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The Pope arrives in Armenia
Faith is a constitutive reality of the identity of this country


Source: Holy See Press Office (http://press.vatican.va)



(Vatican City, 24 June 2016). – The Pope has begun his apostolic trip to Armenia in the city of Yerevan, which has an almost three millennia-long history and is situated in the north-eastern part of the high plateau that dominates Mount Ararat, where according to tradition Noah's ark came to rest after the flood. The capital has enjoyed alternate phases of glory and decline, linked to the political fate of the country: the Arab and Turk invasions in the period between the seventh and eleventh centuries, the Ottoman and Persian invasions of the fifteenth to eighteenth centuries, and unification with Russia in the nineteenth century. In 2001 Armenia celebrated a Jubilee Year to commemorate the 1700th anniversary of the baptism of the country, with the participation of St. John Paul II, who made an apostolic trip to Yerevan, Etchmiadzin and Khor Virap from 25 to 27 September.

Upon arrival the Holy Father was received by the president of the Republic, Serzh Sargsyan, and the Armenian Apostolic Catholicos His Holiness Karekin I. Also present were the Armenian Catholic Patriarch His Beatitude Grégoire Pierre XX Ghabroyan, along with a number of Armenian Apostolic and Catholic bishops, a large group of faithful, and representatives of the local authorities.

Accompanied by the Catholicos, Francis transferred by car from the airport to the apostolic see of Etchmiadzin, a distance of twelve kilometres.

Etchmiadzin, with 56,000 inhabitants, was founded at the beginning of the second century and became the administrative and religious centre of Armenia, with the proclamation of Christianity as the country's official religion (301-30). According to legend, the cathedral was built in 303 in the place indicated by Christ, Who appeared in a dream to St. Gregory the Illuminator; hence the name "Etchmiadzin" ("the place where the only-begotten Son descended"). The city was the capital of Armenia from the second to the fifth century and has always been the heart of the Armenian Church, inasmuch as it is the home of the Mother See of Etchmiadzin.

The Supreme Patriarch and Catholicos of All the Armenians is His Holiness Karekin II, elected in 1999. He has made numerous visits to the faithful of the Armenian diaspora, has intensified ecumenical relations with the various Christian confessions and on many occasions met with St. John Paul II, Benedict XVI and Francis. In the year 2000 he celebrated in an ecumenical ceremony alongside St. John Paul II in St. Peter's Basilica, with the restitution of a reliquary of St. Gregory the Illuminator. He also participated in the liturgy presided at by Pope Francis on 12 April 2015, on the occasion of the centenary of the "martyrdom" of 1.5 million Armenians. Karekin has also promoted relations between interreligious leaders and with Muslim leaders, and has signed a memorandum of understanding with the Republic of Armenia that regulates relations between Church and State (2000).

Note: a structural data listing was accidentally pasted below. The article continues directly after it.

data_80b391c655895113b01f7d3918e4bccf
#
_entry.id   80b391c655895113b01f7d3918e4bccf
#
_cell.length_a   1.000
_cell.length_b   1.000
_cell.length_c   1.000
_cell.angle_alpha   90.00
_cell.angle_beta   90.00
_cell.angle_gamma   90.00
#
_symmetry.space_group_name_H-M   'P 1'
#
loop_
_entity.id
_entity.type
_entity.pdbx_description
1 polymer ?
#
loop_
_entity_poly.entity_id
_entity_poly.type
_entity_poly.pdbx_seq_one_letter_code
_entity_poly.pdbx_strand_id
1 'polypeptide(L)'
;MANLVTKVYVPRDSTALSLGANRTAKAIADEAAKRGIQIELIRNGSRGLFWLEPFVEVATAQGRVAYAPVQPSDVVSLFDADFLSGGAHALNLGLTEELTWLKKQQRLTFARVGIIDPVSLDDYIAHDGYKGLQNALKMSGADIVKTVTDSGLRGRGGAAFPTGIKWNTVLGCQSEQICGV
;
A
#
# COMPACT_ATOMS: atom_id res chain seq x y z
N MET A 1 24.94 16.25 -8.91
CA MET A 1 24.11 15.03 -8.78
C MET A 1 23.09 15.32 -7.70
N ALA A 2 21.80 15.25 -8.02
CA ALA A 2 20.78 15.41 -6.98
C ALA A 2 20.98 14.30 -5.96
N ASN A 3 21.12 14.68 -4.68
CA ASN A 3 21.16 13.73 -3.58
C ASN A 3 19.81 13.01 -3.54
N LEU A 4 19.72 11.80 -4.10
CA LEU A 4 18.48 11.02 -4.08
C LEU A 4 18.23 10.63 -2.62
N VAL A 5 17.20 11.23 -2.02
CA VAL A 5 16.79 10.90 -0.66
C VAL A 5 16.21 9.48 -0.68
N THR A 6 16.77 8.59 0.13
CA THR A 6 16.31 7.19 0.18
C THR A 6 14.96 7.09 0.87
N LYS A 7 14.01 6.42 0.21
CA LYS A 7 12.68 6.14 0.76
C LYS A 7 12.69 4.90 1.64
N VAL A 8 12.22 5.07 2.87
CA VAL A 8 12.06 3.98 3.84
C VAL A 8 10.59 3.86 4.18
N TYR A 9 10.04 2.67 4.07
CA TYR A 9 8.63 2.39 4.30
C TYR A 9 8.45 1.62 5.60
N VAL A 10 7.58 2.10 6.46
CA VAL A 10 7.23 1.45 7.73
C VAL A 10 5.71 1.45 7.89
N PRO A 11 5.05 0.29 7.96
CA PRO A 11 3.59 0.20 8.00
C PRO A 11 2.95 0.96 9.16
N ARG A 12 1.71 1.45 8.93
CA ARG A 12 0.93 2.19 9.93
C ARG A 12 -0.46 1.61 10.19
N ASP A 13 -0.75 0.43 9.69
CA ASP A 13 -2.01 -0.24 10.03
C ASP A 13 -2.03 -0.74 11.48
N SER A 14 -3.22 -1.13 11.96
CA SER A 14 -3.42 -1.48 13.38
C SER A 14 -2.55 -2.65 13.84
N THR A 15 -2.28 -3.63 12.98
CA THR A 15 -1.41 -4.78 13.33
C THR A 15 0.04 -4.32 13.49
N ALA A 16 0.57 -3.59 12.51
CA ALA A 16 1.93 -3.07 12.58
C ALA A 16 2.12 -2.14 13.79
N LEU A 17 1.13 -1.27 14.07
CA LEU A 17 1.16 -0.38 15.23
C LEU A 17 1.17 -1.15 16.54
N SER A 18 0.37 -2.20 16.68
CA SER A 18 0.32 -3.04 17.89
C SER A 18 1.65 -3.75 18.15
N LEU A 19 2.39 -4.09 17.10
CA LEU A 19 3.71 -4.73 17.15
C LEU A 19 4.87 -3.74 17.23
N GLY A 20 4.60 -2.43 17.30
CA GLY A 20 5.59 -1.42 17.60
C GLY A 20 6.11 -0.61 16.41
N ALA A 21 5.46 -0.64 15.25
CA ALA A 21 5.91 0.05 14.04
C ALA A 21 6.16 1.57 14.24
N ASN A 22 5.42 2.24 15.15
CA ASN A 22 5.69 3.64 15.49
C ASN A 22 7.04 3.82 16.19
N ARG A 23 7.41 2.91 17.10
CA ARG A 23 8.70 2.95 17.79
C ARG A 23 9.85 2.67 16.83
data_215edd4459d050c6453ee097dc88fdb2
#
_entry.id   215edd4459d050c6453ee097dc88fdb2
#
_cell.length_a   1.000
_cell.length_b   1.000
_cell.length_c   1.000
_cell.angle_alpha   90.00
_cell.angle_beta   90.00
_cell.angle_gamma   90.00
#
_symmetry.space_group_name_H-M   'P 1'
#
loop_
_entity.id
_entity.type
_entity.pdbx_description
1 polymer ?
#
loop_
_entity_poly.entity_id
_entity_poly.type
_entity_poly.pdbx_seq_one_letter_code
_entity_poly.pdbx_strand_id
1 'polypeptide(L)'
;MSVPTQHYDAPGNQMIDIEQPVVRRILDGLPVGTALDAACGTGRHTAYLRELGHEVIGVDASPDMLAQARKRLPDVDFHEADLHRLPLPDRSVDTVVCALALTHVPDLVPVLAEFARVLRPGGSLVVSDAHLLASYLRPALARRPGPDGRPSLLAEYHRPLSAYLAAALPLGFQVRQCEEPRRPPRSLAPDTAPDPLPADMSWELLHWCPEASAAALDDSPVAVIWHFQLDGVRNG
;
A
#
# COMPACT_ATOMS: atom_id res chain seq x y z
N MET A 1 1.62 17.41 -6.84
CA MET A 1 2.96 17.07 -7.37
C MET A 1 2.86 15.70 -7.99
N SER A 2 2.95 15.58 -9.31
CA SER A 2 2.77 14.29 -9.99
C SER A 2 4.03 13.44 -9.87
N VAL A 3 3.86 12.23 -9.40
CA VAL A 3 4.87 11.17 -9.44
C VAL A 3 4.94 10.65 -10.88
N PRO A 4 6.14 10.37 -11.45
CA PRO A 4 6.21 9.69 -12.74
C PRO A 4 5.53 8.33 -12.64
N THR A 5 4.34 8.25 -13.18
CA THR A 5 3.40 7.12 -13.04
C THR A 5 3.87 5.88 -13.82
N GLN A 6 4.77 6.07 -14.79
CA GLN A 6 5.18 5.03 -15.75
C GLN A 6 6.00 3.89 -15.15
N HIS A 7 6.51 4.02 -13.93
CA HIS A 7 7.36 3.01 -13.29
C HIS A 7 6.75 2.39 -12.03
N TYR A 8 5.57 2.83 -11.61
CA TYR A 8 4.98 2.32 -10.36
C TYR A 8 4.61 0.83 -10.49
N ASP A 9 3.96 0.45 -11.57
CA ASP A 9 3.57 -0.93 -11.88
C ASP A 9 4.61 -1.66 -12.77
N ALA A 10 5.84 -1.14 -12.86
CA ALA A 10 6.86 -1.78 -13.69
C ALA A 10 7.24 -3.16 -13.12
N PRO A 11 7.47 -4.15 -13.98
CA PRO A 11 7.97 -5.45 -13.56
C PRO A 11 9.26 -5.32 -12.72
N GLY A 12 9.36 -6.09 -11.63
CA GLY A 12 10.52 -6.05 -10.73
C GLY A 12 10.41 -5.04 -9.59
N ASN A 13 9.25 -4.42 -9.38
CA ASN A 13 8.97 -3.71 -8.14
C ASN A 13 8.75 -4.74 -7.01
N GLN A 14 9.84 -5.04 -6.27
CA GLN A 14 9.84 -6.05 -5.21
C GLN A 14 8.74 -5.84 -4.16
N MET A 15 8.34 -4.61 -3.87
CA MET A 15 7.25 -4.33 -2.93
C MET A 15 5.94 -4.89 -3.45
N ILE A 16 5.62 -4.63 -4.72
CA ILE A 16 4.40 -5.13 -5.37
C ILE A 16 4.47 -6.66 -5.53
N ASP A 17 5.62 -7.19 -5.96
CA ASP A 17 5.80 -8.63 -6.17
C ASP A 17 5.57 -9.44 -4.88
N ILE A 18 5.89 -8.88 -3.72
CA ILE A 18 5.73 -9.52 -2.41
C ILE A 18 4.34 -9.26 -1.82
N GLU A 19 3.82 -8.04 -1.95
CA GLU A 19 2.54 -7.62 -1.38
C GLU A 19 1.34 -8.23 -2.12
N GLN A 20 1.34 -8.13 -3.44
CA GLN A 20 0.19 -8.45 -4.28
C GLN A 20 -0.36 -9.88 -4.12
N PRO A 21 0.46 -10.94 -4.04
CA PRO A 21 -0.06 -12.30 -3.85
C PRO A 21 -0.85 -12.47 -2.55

The Pope and the Catholicos emerged from their respective cars near the Arch of Tiridates, beneath which they passed in procession, along with a limited group of dignitaries, to enter the Cathedral, where they were awaited by around one hundred people. Upon reaching the Altar of the Descent (of the Only-Begotten Son), they kissed the Cross and the Book of the Gospels, and proceeded to the Great Altar where they exchanged an embrace of peace. After praying Psalm 122 together, the Catholicos greeted the Holy Father, who went on the give his first address on Armenian soil:

"It is very moving for me to have crossed the threshold of this holy place, a witness to the history of your people and the centre from which its spirituality radiates. I consider it a precious gift of God to be able to approach the holy altar from which the light of Christ shone forth in Armenia", said Francis. "I greet the Catholicos of All the Armenians, His Holiness Karekin II, with heartfelt thanks for his gracious invitation to visit Holy Etchmiadzin, and all the archbishops and bishops of the Armenian Apostolic Church. I thank you for your cordial and joyful welcome. Thank you, Your Holiness, for having welcomed me into your home. This sign of love eloquently bespeaks, better than any words can do, the meaning of friendship and fraternal charity.

"On this solemn occasion, I give thanks to the Lord for the light of faith kindled in your land, the faith that has given Armenia its particular identity and made it a herald of Christ among the nations. Christ is your glory and your light. He is the sun Who has illuminated and enlivened you, accompanied and sustained you, especially in times of trial. I bow before the mercy of the Lord, Who willed that Armenia should become, in the year 301, the first nation to accept Christianity as its religion, at a time when persecutions still raged throughout the Roman Empire.